What are the complications of intravascular lymphoma?

Intravascular lymphoma soon results in multi-organ dysfunction, due to bone marrow, renal, hepatosplenic (liver and spleen), and CNS involvement. The disease is commonly fatal within a few months of diagnosis.

How is intravascular lymphoma diagnosed?

Intravascular lymphoma is diagnosed by deep skin biopsy of cutaneous lesions or by random biopsies of apparently normal skin.

  • Ideally, select a cherry angioma to biopsy if present (neoplastic cells can become entrapped in these) [5].
  • If cutaneous biopsies are non-diagnostic, a biopsy should be carried out on other organs suspected of involvement.
  • Immunophenotyping (the differentiation of lymphocytes) of intravascular lymphoid cells (using CD20 markers and others) is required to differentiate B cell intravascular lymphoma from rarer T-cell or NK-cell lymphoma subtypes.
  • Imaging should include magnetic resonance imaging (MRI) for suspected CNS involvement.
  • Non-specific blood findings may include [6]:
    • Increased lactate dehydrogenase and beta-2 microglobulin (in 80–90% of patients)
    • Anaemia (65%)
    • Raised erythrocyte rate (ESR) (43%)
    • Altered renal, hepatic, or thyroid function (15–20%)
    • Monoclonal proteins (14%).

What is the differential diagnosis for intravascular lymphoma?

Several other disorders may be considered in patients who present with the cutaneous features of intravascular lymphoma. These disorders include: 

  • Thrombophlebitis — this has no telangiectasia or systemic features
  • Thrombophlebitis migrans — the affected areas migrate in this condition, and mainly affect lower legs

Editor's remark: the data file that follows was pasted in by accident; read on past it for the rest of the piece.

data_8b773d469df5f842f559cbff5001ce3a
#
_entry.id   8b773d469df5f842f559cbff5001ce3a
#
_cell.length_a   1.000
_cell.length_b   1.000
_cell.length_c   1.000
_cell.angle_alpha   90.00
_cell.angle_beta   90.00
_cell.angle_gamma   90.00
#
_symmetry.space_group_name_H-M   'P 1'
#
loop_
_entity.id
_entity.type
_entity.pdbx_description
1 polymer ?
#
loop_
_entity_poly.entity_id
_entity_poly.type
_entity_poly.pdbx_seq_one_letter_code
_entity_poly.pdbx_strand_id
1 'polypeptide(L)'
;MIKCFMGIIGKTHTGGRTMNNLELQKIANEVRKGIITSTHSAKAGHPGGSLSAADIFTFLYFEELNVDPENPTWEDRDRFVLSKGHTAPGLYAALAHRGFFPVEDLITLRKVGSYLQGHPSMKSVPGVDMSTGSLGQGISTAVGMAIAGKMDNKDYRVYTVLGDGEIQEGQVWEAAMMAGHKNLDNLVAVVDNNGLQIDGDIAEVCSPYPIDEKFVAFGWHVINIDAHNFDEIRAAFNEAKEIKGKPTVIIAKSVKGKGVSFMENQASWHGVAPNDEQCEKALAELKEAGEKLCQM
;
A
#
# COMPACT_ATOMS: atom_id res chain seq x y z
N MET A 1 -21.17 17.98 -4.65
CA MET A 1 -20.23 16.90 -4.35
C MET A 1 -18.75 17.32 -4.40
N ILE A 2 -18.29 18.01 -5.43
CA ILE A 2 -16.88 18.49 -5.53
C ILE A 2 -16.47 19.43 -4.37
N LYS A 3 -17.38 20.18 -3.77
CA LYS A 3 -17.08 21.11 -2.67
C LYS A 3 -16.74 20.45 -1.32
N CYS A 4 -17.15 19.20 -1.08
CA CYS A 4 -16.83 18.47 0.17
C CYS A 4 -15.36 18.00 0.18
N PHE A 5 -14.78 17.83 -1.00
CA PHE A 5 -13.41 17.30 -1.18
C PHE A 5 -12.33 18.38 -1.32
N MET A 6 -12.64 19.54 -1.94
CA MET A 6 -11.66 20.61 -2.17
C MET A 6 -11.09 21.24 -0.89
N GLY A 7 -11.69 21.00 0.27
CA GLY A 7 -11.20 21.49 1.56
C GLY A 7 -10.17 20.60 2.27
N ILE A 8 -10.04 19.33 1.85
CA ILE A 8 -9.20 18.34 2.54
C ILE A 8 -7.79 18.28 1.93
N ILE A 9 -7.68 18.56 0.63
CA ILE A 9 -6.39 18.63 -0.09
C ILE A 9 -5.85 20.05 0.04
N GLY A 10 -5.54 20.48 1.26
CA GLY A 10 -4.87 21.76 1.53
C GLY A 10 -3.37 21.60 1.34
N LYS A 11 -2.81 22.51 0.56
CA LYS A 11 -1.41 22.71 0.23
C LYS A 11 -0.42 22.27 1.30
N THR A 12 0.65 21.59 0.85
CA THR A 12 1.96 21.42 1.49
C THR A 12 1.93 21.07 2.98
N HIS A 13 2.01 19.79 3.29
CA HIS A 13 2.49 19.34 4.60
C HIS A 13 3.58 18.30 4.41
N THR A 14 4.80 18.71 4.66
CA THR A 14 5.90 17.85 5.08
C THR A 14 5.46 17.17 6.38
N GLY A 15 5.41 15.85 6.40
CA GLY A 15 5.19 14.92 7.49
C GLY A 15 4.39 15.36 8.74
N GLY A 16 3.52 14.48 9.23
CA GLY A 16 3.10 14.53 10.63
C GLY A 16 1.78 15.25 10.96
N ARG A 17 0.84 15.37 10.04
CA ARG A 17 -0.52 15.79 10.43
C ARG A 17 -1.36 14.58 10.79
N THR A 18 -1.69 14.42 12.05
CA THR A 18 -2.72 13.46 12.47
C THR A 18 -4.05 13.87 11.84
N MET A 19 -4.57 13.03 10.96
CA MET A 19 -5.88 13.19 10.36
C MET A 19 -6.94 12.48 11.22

• Erysipelas— this causes fever and painful lymphadenopathy (patients with intravascular lymphoma are sub-febrile)
  • Erythema nodosum — this is usually found on the anterior shins
  • Polyarteritis nodosa — this is characterised by lower leg ulceration and nodules in an arterial distribution; it does not favour the thighs
  • Livedo racemosa — this may be accompanied by ulceration and scarring
  • Septic emboli — these present as tender inflammatory papules that tend to occur on the digits.

Other inflammatory or immune reactions of the lymph nodes produce activated lymphocytes in the post-capillary venules without any constitutional symptoms, blood derangement, or organ dysfunction.

Intralymphatic histiocytosis is a reactive condition of macrophages, associated with rheumatoid arthritis. It may present with lesions that are clinically similar to intravascular lymphoma and has an intravascular proliferation of large cells. It can be differentiated from intravascular lymphoma on immunophenotyping, which will demonstrate macrophage-specific markers and the absence of lymphoid markers [7].

What is the treatment for intravascular lymphoma?

There are no published guidelines or evidence from controlled trials for the treatment of intravascular lymphoma.